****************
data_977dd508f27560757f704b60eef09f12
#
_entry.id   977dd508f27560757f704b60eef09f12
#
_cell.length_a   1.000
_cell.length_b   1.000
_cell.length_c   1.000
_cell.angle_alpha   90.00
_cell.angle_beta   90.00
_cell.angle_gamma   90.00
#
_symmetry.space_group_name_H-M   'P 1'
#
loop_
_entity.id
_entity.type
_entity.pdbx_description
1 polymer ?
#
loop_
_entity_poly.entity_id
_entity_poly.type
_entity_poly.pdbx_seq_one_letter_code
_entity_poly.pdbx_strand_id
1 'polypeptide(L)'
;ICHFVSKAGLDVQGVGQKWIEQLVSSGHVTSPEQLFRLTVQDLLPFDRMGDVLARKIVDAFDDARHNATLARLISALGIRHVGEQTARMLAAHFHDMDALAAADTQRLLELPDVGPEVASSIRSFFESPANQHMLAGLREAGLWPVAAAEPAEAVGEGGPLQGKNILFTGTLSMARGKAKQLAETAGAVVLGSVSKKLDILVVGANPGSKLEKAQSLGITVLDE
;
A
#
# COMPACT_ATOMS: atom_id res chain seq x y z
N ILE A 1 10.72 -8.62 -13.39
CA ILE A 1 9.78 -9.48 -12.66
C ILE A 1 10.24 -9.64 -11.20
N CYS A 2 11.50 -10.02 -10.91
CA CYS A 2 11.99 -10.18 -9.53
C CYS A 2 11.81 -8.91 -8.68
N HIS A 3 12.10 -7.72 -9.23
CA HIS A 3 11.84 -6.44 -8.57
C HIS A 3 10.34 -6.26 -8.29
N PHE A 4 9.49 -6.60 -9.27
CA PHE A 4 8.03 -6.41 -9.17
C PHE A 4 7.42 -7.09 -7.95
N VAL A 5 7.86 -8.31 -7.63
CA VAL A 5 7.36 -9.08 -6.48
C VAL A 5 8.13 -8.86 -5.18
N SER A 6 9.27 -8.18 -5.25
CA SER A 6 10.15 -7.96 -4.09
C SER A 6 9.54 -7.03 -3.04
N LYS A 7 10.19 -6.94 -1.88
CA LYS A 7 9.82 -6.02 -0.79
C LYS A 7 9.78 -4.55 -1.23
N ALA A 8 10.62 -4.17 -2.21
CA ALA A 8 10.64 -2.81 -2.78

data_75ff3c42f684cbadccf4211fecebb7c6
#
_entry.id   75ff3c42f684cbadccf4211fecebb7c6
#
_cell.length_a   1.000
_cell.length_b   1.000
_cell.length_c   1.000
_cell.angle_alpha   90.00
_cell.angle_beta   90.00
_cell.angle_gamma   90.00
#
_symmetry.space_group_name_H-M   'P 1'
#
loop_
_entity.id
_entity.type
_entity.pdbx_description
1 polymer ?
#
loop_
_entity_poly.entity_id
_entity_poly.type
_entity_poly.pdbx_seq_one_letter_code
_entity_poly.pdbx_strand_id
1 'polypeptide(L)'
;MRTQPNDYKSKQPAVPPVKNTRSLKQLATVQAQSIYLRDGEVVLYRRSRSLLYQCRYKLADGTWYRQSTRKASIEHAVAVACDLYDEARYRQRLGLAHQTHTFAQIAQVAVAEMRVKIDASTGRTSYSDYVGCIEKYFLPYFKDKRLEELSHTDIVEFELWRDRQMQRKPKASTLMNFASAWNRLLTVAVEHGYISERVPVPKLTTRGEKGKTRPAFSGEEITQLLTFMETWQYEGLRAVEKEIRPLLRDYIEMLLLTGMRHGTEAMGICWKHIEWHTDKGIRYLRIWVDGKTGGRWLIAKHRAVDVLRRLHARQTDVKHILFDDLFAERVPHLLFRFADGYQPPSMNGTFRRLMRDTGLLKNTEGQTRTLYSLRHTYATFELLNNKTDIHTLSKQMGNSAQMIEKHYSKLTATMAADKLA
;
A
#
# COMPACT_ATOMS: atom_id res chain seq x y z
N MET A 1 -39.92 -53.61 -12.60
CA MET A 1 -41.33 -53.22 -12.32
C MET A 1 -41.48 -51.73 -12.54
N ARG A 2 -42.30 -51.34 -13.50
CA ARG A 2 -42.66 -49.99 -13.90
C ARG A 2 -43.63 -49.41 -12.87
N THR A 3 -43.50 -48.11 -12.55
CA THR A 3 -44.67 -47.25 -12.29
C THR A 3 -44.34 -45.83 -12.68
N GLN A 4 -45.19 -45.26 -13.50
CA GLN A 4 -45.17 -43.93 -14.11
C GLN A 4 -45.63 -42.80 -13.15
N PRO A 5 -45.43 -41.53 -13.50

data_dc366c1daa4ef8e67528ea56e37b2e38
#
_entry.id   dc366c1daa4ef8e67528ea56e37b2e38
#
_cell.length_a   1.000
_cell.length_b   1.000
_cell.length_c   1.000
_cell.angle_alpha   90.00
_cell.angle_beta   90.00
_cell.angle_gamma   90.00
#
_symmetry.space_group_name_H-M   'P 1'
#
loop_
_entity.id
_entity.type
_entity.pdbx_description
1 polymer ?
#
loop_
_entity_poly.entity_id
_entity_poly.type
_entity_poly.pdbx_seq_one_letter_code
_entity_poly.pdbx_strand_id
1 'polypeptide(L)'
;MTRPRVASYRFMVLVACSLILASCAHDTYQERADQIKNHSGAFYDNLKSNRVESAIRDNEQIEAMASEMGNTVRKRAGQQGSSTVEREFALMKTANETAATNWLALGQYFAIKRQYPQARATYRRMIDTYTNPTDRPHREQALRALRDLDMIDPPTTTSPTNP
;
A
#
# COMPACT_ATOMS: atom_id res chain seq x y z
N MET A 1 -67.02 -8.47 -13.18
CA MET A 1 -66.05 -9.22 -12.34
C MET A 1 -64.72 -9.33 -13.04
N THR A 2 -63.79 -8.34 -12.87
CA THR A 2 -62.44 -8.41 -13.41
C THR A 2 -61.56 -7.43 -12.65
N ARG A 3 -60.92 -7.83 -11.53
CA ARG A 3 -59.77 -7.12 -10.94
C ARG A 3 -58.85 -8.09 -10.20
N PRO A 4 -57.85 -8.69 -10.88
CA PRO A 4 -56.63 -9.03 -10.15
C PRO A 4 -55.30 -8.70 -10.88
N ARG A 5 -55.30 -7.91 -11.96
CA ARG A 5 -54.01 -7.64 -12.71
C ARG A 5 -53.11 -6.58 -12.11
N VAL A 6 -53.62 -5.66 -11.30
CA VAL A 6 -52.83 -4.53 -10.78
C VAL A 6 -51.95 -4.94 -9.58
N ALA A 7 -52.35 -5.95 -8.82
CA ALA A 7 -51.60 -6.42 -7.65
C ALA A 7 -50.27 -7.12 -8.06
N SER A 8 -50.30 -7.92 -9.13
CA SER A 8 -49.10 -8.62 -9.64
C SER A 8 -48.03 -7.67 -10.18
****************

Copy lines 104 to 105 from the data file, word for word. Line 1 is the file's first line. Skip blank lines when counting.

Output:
_cell.angle_alpha   90.00
_cell.angle_beta   90.00